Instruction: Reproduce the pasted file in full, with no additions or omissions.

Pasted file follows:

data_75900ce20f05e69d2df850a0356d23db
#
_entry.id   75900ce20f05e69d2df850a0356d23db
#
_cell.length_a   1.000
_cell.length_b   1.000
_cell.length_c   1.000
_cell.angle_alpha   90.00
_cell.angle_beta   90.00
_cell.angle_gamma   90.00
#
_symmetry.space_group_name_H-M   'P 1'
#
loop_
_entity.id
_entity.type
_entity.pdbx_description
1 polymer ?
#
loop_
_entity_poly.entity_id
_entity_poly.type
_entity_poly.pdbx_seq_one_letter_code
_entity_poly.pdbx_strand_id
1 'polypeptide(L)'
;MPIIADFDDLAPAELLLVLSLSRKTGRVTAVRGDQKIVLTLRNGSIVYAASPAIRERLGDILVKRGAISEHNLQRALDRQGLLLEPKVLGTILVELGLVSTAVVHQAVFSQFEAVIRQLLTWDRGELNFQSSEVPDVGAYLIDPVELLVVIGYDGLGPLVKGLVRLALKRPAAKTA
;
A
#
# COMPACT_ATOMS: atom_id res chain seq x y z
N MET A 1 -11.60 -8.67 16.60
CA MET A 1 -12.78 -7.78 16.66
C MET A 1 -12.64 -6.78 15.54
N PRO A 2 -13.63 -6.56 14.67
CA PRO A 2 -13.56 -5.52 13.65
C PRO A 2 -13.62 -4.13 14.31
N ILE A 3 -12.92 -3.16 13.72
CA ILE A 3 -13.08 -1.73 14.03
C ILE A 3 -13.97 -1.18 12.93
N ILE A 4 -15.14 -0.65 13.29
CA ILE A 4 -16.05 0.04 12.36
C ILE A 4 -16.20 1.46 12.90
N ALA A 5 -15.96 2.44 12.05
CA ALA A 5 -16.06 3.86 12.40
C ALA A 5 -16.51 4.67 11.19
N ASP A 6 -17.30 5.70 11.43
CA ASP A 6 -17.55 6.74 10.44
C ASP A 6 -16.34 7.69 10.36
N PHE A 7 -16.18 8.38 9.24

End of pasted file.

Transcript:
data_75900ce20f05e69d2df850a0356d23db
#
_entry.id   75900ce20f05e69d2df850a0356d23db
#
_cell.length_a   1.000
_cell.length_b   1.000
_cell.length_c   1.000
_cell.angle_alpha   90.00
_cell.angle_beta   90.00
_cell.angle_gamma   90.00
#
_symmetry.space_group_name_H-M   'P 1'
#
loop_
_entity.id
_entity.type
_entity.pdbx_description
1 polymer ?
#
loop_
_entity_poly.entity_id
_entity_poly.type
_entity_poly.pdbx_seq_one_letter_code
_entity_poly.pdbx_strand_id
1 'polypeptide(L)'
;MPIIADFDDLAPAELLLVLSLSRKTGRVTAVRGDQKIVLTLRNGSIVYAASPAIRERLGDILVKRGAISEHNLQRALDRQGLLLEPKVLGTILVELGLVSTAVVHQAVFSQFEAVIRQLLTWDRGELNFQSSEVPDVGAYLIDPVELLVVIGYDGLGPLVKGLVRLALKRPAAKTA
;
A
#
# COMPACT_ATOMS: atom_id res chain seq x y z
N MET A 1 -11.60 -8.67 16.60
CA MET A 1 -12.78 -7.78 16.66
C MET A 1 -12.64 -6.78 15.54
N PRO A 2 -13.63 -6.56 14.67
CA PRO A 2 -13.56 -5.52 13.65
C PRO A 2 -13.62 -4.13 14.31
N ILE A 3 -12.92 -3.16 13.72
CA ILE A 3 -13.08 -1.73 14.03
C ILE A 3 -13.97 -1.18 12.93
N ILE A 4 -15.14 -0.65 13.29
CA ILE A 4 -16.05 0.04 12.36
C ILE A 4 -16.20 1.46 12.90
N ALA A 5 -15.96 2.44 12.05
CA ALA A 5 -16.06 3.86 12.40
C ALA A 5 -16.51 4.67 11.19
N ASP A 6 -17.30 5.70 11.43
CA ASP A 6 -17.55 6.74 10.44
C ASP A 6 -16.34 7.69 10.36
N PHE A 7 -16.18 8.38 9.24